The spread and establishment of the cotton boll weevil in the Texas High Plains
Bodden, Elizabeth Ann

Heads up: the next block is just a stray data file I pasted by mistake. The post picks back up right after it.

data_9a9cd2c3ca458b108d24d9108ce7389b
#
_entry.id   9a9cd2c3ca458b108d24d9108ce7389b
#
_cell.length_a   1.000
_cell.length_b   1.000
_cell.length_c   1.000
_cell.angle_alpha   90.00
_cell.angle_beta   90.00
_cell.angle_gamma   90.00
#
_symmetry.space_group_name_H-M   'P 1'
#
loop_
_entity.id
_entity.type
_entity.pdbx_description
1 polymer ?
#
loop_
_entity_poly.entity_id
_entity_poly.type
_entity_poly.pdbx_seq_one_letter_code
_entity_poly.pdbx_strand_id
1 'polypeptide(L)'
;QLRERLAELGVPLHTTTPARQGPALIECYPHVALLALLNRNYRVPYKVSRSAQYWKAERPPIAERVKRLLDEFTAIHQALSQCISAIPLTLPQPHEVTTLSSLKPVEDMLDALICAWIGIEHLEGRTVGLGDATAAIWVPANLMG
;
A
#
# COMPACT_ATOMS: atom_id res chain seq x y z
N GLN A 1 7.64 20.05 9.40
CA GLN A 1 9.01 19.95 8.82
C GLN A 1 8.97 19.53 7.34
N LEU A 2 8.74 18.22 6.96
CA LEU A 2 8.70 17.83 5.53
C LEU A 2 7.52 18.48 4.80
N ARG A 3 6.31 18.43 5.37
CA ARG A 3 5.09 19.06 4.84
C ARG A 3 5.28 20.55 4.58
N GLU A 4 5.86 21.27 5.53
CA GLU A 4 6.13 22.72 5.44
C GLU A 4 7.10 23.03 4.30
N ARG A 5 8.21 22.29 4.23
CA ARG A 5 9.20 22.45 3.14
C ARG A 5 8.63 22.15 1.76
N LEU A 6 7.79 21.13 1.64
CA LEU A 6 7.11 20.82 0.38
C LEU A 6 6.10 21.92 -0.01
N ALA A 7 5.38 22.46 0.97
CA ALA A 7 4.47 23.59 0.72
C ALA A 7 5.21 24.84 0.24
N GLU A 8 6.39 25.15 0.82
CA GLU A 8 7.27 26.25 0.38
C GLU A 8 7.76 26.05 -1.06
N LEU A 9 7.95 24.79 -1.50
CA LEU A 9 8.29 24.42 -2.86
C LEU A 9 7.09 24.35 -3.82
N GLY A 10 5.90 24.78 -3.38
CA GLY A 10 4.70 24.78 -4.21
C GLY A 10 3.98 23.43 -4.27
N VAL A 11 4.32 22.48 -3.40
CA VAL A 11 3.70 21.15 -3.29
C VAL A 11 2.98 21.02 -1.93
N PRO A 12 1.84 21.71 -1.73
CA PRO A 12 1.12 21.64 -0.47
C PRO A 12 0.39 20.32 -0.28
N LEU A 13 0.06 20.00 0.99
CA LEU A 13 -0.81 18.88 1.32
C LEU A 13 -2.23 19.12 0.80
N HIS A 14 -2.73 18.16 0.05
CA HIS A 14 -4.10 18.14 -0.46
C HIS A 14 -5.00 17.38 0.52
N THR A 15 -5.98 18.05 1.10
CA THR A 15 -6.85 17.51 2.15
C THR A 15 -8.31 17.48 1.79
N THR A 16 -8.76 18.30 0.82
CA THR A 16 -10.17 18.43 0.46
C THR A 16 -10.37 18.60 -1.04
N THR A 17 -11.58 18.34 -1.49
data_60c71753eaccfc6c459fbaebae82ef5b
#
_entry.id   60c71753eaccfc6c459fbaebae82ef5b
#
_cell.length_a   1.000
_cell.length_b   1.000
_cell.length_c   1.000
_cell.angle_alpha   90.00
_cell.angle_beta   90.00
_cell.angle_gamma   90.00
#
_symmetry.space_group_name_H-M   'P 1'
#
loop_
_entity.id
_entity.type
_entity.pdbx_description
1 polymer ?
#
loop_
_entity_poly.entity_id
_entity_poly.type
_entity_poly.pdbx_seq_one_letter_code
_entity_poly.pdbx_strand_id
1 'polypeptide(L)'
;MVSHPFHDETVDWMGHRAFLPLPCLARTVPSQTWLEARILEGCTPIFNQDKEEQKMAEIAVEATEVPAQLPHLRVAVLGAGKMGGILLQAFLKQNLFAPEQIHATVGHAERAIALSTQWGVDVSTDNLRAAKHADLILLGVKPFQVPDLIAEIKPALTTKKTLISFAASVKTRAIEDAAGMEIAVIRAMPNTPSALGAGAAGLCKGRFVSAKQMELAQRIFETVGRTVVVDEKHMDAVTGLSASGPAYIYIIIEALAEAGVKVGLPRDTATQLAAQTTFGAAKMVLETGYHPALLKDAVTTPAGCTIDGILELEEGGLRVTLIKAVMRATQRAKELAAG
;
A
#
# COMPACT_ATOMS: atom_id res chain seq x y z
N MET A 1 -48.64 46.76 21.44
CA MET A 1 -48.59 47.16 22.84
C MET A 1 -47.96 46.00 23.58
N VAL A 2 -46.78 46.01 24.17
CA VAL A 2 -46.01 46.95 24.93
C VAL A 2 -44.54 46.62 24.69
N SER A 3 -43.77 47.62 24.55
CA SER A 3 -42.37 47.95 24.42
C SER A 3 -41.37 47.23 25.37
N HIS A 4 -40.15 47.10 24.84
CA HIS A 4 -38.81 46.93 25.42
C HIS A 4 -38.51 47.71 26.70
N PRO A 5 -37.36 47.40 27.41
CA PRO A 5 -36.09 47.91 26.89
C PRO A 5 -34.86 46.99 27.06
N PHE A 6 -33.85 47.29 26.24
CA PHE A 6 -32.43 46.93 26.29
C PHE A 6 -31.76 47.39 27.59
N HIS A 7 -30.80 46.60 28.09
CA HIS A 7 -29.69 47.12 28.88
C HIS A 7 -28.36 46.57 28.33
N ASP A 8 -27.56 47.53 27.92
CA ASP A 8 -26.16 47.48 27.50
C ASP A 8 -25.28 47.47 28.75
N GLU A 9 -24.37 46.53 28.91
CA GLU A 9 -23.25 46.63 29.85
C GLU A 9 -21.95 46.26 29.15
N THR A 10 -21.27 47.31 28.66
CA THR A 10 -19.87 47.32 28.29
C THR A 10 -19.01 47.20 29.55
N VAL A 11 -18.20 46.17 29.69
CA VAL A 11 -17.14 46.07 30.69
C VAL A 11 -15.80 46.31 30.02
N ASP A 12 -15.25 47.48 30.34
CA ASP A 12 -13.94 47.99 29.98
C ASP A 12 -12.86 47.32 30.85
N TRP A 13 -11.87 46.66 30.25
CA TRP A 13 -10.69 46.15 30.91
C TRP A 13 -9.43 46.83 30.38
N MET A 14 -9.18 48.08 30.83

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For over 100 years the boll weevil, Anthonomus grandis Boheman, has been extensively studied in attempts to halt its destmction. In spite of all this effort, the boll weevil continues to be responsible for extensive losses and socio-economic changes in the cotton belt of the United States. The Texas High Plains has been threatened by the boll weevil for over 40 years. The High Plains or Texas High Plains is defined as the area of northwest Texas bounded on the east by the Rolling Plains and to the south by the Edwards Plateau and the Trans Pecos area. This area is the largest cotton producing region in the state of Texas and one of the finest in the nation (Bottrell et al. 1972). Until recently, a diapause control program initiated in 1964 has kept the boll weevil from establishing itself as an economic pest in the Texas High Plains (Leser et al. 1996). Since 1993, the boll weevil has become a more wide spread problem in the Texas High Plains. This study documents the spread and establishment of the boll weevil in the Texas High Plains. This study also addresses some questions pertaining to the overwintering success and the importance of late season trap collected boll weevils to the overall overwintering population. Documenting this latest boll weevil incursion and understanding the underlying causes and limitations for population establishment may provide the insight necessary for Texas High Plains producers to continue to grow cotton in spite of this threat. Will the cotton industry of the Texas High Plains withstand the onslaught of the boll weevil or fade into obscurity like that of the old south?